The weather is warming, the birds are singing, and spring planting time is just around the corner! If you have ordered annual flowering and/or vegetable plants from Park, you will soon be receiving an important package! If you haven't yet, be sure to place your order soon so it can be processed for shipment.
The schedule for shipping live plants is determined by the weather, so it can change during the season. But here is the current projection for spring shipping:
Remember, everything can change overnight, but if all goes well, you should be potting up your petunias and caging your tomatoes before too much longer!
Several weeks ago our Seed Horticulturist, Stephanie Turner, appeared on the South Carolina Educational Television's Making it Grow gardening program. Stephanie talked with host Rowland Alston of Clemson University about sowing seeds and protecting young plants from unseasonable cold snaps. She showed off some Coreopsis Presto and Columbine Clementine already in bloom (thanks to Doc's greenhouses!), some Coleus just getting started, and a huge flat of (what else?!) tomato seedlings. Watch the full episode, featuring Stephanie, as well as instructions for waxing Camellia blooms and many helpful gardening tips, at etv.org (Stephanie's segment is about 22 minutes into the show).
Most Educational Television stations around the country host a gardening program similar to Making It Grow. We've found these programs to be invaluable for good gardening advice specific to the local area, as well as news about regional garden-related events. Tune in one day and see if you agree!
Scientists are now proving what gardeners have always known: houseplants improve the quality of the air around them. No, it's not just the elevated mood brought on by the sight of a lovely Cyclamen in the bathroom or a majestic Lemon Eucalyptus beside the window! Nor is it photosynthesis, the process by which plants release oxygen into the atmosphere. Houseplants really do clean the air around us.
New research demonstrates that houseplants actually scrub contaminants from the air in two ways: 1) by leaf pores absorbing them, and 2) by microorganisms in the potting mix ingesting them. And since most Americans now spend more than 90% of their time indoors (why aren't they out gardening like we are?!) and since the EPA estimates that pollutants are present at 2 to 5 times a higher rate indoors than outdoors, finding an all-natural way to clean things up is a godsend!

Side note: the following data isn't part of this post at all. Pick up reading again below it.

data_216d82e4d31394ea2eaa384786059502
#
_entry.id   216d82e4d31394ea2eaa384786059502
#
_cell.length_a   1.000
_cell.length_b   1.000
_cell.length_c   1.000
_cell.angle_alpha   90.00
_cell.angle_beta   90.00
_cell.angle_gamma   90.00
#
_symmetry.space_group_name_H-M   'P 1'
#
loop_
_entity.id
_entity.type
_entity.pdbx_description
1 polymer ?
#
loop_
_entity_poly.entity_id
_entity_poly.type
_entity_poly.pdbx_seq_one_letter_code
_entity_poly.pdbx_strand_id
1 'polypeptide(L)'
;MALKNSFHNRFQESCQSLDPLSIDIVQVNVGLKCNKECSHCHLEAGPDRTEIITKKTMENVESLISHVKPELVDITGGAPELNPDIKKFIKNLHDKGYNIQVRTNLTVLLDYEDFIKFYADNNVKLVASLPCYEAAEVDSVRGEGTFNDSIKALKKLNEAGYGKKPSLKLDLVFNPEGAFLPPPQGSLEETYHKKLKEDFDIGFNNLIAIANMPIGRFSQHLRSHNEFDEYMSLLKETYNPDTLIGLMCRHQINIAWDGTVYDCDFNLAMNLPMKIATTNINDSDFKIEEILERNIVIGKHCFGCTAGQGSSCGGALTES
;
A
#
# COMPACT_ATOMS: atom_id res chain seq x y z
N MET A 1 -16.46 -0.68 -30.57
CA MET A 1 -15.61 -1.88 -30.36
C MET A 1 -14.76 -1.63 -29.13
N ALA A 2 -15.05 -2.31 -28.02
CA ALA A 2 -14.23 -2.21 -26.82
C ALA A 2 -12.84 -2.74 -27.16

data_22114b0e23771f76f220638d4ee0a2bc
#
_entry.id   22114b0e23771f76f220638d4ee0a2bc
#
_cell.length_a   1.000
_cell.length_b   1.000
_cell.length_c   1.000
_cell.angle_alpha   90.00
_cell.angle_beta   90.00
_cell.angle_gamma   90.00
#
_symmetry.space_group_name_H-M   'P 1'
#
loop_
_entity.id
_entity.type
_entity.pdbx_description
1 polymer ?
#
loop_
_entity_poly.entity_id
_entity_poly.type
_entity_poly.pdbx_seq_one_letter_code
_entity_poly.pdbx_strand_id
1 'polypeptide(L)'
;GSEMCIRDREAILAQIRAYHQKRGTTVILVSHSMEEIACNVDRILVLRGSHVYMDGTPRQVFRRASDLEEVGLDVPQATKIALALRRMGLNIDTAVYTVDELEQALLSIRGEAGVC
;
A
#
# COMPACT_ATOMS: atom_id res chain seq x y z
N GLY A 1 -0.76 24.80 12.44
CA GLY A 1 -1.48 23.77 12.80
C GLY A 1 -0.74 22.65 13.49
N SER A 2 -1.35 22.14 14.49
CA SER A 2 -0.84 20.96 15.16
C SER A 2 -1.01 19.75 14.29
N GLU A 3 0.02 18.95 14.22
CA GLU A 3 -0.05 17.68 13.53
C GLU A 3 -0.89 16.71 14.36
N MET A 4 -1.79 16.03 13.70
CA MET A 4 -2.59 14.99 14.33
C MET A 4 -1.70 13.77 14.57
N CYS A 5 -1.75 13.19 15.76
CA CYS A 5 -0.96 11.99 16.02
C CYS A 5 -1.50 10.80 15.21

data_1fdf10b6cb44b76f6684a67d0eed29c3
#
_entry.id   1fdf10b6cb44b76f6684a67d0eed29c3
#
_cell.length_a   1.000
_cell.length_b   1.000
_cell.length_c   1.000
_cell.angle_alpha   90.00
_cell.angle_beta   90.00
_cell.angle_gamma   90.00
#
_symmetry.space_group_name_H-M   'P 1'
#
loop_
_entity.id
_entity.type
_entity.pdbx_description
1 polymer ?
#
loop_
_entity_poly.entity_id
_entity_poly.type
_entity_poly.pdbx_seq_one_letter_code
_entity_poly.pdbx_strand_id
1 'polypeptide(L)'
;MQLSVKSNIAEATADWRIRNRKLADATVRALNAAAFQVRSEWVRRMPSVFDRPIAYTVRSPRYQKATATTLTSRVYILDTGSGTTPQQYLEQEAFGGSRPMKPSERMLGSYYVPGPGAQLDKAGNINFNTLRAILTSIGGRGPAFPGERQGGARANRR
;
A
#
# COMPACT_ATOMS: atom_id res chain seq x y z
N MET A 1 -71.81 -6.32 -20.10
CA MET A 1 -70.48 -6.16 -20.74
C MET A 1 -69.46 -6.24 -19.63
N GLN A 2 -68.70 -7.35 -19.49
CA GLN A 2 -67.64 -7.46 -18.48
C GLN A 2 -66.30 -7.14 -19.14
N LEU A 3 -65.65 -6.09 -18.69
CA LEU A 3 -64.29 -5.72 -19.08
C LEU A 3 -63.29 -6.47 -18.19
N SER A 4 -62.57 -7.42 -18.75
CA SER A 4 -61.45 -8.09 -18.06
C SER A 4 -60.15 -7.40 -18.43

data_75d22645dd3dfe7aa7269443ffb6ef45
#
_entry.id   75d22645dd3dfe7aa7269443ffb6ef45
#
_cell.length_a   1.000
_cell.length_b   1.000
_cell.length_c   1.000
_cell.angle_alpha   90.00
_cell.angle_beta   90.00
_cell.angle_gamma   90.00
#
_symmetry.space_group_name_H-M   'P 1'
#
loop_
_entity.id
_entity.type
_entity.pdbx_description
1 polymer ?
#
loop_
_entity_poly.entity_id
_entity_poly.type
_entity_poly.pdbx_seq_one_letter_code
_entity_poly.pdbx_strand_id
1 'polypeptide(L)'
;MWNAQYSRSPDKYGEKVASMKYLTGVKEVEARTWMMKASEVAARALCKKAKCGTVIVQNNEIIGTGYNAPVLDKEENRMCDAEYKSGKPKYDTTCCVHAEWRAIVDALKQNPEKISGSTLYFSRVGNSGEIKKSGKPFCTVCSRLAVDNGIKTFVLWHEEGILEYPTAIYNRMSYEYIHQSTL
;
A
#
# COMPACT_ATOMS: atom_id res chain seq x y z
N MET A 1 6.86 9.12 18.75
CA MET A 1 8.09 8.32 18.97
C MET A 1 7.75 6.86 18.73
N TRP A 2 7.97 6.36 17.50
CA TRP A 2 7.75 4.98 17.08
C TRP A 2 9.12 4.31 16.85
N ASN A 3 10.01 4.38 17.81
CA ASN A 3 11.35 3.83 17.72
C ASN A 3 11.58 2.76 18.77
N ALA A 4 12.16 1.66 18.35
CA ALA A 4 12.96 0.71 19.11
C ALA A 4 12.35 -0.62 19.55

The process of cleaning the air via houseplant is called "phytoremediation" (now we know it's official: it's got a $10 name!), and it is estimated that the presence of just 6 houseplants in a 1200- to 1500-square-foot home can reduce air-borne contaminants by as much as 75%. That's a lot of dust, smoke, and chemicals gone from our homes!
So if you have been considering growing a Ponytail Palm, Moses-in-the-Cradle, or Fiber Optic Grass plants this season, go ahead and plant the whole pack of seeds. You'll have enough little plants to share around with all your friends this spring and summer. And who wouldn't appreciate a gift of fresh air?!
Flower Day, our annual Open House as part of the South Carolina Festival of Flowers, is June 25 — less than 3 months away! We're busy removing the last traces of winter from the garden, clearing away debris and weeding. Here's what's coming up for our 9-acre trial gardens:
And we're enjoying the beauty of the early-spring garden! Our Fothergilla, Paulownia, and Edgeworthia are finishing their gorgeous season of blooms, while the Violas are in full regalia!
Last month we asked to see what was sprouting in your Bio Dome at the moment. We expected to see a lot of what Deretta A. described perfectly as "Tomatoes! Tomatoes! Tomatoes!", but we also had everything from Coleus to Chile Peppers. We will definitely repeat this contest sometime during the year, so keep that digital camera handy beside the Bio Dome and wait for your chance!
The winner of this contest is Debbie C. of Wilmington, Massachusetts. Despite (or maybe because of!) the frosty temperatures up north, Debbie keeps a rotation of Bio Domes working nonstop. Here's her story and some inspiring photos: